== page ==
Then, we were reading articles from the newspapers Scânteia pionierului (The Spark of the pioneer) and Scânteia tineretului (The Spark of the youth ) about the heroic work of the working class in factories to exceed the production plan, about the diligence of the peasants in the agricultural production cooperatives in their hard work on the fields of the homeland. I also remember that in the fall of 1957, on the occasion of the 40th anniversary of what was then called “the Great October Socialist Revolution”, a competition was organized between our city’s schools. On this occasion, some colleagues from our class were called to the Pioneer House for special training. In a large room filled with books, newspapers and magazines, we met the students from the other schools who had also come for the same event. A teacher spoke to us about the unfolding of the revolution, about the cannon salvo fired from the cruiser Aurora on the evening of October 25, 1917, the signal to begin the assault on the Winter Palace in St. Petersburg, where the provisional government was located; about his capitulation and the shameful flight of the head of the government, Kerensky; about Lenin’s role and the Peace Decree which called on the belligerent powers of the First World War to conclude peace immediately; about the Land Decree announcing the takeover of the big owners and the collectivization of agricultural lands. In the end, the teacher spoke to us about the significance of “the Great October Socialist Revolution” for the whole world, for our country and for us, the pioneers who represent the future of our homeland. Then we were assigned books, brochures and newspaper articles for reading and learning. I remember that a brochure fell into my hand, titled just like that, USSR, bastion of peace and security of peoples.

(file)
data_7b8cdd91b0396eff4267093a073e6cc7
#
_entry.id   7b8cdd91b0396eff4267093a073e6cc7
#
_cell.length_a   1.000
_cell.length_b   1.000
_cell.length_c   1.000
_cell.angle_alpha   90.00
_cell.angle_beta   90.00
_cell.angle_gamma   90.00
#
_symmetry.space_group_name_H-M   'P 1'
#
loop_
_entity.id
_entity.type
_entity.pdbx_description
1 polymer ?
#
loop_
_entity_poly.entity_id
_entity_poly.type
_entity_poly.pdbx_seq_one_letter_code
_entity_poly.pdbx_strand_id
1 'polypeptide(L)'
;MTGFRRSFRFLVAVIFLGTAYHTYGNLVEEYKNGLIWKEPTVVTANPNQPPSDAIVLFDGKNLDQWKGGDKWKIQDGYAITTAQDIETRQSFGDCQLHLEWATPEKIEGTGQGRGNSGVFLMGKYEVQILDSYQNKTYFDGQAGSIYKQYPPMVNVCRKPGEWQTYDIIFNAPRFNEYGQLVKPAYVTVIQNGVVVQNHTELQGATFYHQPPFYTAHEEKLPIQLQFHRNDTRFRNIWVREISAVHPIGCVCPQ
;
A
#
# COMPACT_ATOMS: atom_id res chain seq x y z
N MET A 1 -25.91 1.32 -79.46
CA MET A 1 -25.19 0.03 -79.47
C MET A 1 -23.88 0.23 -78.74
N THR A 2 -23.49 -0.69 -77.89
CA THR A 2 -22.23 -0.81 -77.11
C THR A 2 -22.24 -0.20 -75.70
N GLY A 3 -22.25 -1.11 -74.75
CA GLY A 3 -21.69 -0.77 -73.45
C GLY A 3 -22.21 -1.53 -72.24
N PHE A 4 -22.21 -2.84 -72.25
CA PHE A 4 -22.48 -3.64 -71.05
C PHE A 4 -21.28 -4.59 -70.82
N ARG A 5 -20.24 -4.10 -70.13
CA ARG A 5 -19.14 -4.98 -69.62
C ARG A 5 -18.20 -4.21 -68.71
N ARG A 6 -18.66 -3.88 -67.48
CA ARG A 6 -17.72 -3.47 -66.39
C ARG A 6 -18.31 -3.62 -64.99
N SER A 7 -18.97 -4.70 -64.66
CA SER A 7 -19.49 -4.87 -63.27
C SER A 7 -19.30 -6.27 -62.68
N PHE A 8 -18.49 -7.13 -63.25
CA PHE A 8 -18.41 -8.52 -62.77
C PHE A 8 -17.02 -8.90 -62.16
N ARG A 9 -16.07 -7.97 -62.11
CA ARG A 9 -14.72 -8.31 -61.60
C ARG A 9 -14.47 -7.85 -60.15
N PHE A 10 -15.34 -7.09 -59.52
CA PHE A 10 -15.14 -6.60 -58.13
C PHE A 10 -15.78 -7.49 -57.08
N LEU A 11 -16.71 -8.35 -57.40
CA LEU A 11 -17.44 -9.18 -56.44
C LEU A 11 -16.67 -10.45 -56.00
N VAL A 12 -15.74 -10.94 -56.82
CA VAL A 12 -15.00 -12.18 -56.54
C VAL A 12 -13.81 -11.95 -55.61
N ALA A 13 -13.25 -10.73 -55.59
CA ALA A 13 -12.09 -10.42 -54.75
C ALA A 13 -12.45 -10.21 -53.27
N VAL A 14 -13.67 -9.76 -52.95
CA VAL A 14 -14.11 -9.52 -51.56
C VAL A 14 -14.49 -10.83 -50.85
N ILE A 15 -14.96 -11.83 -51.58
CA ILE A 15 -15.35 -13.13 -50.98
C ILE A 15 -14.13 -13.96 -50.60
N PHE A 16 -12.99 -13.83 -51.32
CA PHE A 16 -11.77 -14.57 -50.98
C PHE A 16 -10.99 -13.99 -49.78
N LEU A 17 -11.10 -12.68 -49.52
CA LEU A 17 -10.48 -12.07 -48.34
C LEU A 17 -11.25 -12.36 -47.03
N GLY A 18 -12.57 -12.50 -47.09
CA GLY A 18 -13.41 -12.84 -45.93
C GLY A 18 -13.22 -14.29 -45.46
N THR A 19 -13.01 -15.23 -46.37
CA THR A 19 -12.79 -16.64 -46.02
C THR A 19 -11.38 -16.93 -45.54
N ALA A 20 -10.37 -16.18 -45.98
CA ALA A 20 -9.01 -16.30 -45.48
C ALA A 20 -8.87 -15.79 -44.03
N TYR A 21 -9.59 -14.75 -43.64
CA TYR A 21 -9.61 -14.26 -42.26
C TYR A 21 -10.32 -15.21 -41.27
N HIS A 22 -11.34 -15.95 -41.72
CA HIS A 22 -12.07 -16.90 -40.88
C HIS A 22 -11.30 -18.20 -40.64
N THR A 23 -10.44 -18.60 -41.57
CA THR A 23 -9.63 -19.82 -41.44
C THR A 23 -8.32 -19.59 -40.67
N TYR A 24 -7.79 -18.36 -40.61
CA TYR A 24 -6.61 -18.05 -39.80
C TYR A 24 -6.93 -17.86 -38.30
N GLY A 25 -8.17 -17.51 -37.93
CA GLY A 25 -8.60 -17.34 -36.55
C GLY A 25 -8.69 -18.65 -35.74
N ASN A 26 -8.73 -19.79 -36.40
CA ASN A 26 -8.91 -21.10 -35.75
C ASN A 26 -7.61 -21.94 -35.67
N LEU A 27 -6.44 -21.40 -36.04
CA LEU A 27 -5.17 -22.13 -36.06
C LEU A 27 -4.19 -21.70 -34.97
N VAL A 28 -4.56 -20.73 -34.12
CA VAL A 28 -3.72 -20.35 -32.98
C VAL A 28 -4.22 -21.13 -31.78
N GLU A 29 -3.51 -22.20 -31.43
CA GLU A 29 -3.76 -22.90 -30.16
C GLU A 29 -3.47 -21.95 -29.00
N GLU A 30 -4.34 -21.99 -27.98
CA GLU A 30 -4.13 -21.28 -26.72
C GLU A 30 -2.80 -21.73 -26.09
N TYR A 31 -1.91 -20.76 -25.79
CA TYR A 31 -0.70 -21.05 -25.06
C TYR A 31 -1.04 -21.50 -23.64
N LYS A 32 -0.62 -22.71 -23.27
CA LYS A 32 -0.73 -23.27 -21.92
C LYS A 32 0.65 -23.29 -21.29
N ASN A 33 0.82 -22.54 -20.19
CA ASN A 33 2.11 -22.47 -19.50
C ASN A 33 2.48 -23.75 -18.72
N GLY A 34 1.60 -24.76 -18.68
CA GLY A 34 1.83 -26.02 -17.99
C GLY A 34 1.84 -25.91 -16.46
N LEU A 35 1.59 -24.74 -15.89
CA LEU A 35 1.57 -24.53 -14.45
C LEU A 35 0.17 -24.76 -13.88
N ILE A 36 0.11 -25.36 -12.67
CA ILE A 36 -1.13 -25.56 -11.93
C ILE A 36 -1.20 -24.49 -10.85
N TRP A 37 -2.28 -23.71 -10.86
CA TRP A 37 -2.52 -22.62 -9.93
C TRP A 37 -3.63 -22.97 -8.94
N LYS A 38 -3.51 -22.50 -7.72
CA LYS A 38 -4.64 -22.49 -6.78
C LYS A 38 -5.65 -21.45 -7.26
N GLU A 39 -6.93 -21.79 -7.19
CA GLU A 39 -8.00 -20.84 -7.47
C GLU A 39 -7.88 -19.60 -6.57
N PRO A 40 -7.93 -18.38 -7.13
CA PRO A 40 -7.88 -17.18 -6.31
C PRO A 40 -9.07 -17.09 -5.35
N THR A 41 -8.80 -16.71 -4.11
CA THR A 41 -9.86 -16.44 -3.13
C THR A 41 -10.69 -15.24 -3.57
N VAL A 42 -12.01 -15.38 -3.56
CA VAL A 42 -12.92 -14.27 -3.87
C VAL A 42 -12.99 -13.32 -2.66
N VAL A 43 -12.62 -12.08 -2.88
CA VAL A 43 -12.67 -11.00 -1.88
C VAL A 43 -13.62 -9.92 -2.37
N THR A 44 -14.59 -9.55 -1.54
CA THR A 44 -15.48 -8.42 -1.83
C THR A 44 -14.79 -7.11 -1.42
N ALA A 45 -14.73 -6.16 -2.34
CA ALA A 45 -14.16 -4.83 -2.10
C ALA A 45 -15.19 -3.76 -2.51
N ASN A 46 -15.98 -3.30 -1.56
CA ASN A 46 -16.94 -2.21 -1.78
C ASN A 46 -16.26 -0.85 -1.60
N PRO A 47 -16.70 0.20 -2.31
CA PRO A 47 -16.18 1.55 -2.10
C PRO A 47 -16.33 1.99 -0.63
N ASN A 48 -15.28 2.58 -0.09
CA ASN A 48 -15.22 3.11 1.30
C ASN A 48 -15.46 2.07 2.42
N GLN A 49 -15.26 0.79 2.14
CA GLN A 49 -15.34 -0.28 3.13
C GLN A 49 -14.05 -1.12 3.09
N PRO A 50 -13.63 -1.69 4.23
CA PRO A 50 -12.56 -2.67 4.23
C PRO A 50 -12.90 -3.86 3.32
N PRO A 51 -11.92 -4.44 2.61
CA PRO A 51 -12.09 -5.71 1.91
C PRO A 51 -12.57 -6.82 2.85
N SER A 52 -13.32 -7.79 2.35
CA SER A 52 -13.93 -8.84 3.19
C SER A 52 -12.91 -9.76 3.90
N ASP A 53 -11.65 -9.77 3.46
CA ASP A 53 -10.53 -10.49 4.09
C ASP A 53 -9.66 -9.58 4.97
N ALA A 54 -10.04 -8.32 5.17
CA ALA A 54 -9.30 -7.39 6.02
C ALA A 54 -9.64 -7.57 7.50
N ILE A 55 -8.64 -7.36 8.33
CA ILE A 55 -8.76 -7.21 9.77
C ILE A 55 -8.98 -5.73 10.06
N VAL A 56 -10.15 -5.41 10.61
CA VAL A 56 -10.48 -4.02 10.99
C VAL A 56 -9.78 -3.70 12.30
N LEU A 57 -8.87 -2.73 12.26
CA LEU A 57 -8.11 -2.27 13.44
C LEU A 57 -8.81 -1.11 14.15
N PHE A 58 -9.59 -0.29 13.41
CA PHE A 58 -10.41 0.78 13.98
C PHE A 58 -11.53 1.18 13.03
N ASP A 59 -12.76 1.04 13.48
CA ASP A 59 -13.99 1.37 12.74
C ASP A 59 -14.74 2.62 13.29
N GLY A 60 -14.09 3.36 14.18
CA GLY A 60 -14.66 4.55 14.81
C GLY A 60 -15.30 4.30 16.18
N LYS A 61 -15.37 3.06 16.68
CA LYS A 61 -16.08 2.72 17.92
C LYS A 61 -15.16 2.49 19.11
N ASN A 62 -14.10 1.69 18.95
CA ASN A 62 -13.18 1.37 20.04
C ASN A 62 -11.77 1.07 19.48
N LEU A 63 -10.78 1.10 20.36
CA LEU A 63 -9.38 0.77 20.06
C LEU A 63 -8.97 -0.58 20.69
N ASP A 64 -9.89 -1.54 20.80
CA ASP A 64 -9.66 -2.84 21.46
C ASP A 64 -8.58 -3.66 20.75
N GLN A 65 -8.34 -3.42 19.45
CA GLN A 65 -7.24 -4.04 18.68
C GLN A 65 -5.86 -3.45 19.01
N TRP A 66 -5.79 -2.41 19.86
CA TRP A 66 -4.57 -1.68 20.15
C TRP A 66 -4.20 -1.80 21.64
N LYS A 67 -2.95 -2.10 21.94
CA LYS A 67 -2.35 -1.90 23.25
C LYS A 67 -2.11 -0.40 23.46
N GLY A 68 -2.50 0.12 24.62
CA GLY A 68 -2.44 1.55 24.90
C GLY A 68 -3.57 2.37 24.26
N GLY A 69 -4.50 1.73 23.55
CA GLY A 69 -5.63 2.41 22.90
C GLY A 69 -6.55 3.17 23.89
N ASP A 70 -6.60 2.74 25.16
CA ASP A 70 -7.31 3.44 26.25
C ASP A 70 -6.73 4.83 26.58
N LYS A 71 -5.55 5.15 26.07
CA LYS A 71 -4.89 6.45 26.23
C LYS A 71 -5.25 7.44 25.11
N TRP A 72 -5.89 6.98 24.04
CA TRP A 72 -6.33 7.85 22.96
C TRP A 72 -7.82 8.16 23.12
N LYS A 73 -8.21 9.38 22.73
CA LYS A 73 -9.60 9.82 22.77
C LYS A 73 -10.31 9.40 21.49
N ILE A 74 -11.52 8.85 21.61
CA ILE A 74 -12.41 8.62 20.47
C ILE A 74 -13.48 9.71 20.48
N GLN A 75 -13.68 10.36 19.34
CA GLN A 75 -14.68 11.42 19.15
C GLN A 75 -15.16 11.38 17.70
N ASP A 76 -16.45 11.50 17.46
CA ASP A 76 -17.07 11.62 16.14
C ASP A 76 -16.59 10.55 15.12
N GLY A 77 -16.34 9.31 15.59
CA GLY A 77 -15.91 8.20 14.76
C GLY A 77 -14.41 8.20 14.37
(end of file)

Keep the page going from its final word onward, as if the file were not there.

In the following years, entering with my colleagues in the Workers’ Youth Organization, our ideological education took on the systematized and controlled form of the weekly ideological circles. Within them, an important place was occupied by topics such as the unmasking of the exploitation of the working class in capitalist countries and the struggle of the Soviet Union and the socialist countries to condemn American imperialism and defend peace throughout the world. I remember the terrible propaganda condemning the aggressive policy of the United States on the occasion of the downing of the American pilot Francis Powers during a reconnaissance flight over the Soviet Union. To watch the sequences filmed on the occasion of the trial of the American pilot at a court in Moscow, we were taken to the cinema with the school and then, urged by the head of our youth organization//, we condemned the aggressive policy of the USA against the Soviet Union and the socialist countries. I also remember the film’s retrospective presentation with the Romanian delegation’s participation led by the writer Mihail Sadoveanu and the scholar Constantin I. Parhon at the World Peace Congress in Moscow in 1949. In a grand setting, with thousands of participants from all over the world, the Soviet Union received on this occasion “the crown of the world champion of the struggle for peace”. And also, in the circle of ideological education, I read for the first time from the famous textbook, History of the Communist (Bolshevik) Party of the Soviet Union. The Short Course. Declared an “encyclopedia of the basic knowledge of Marxism-Leninism”, this manual became the pillar of communist ideology, its study mandatory for party and youth worker organization members.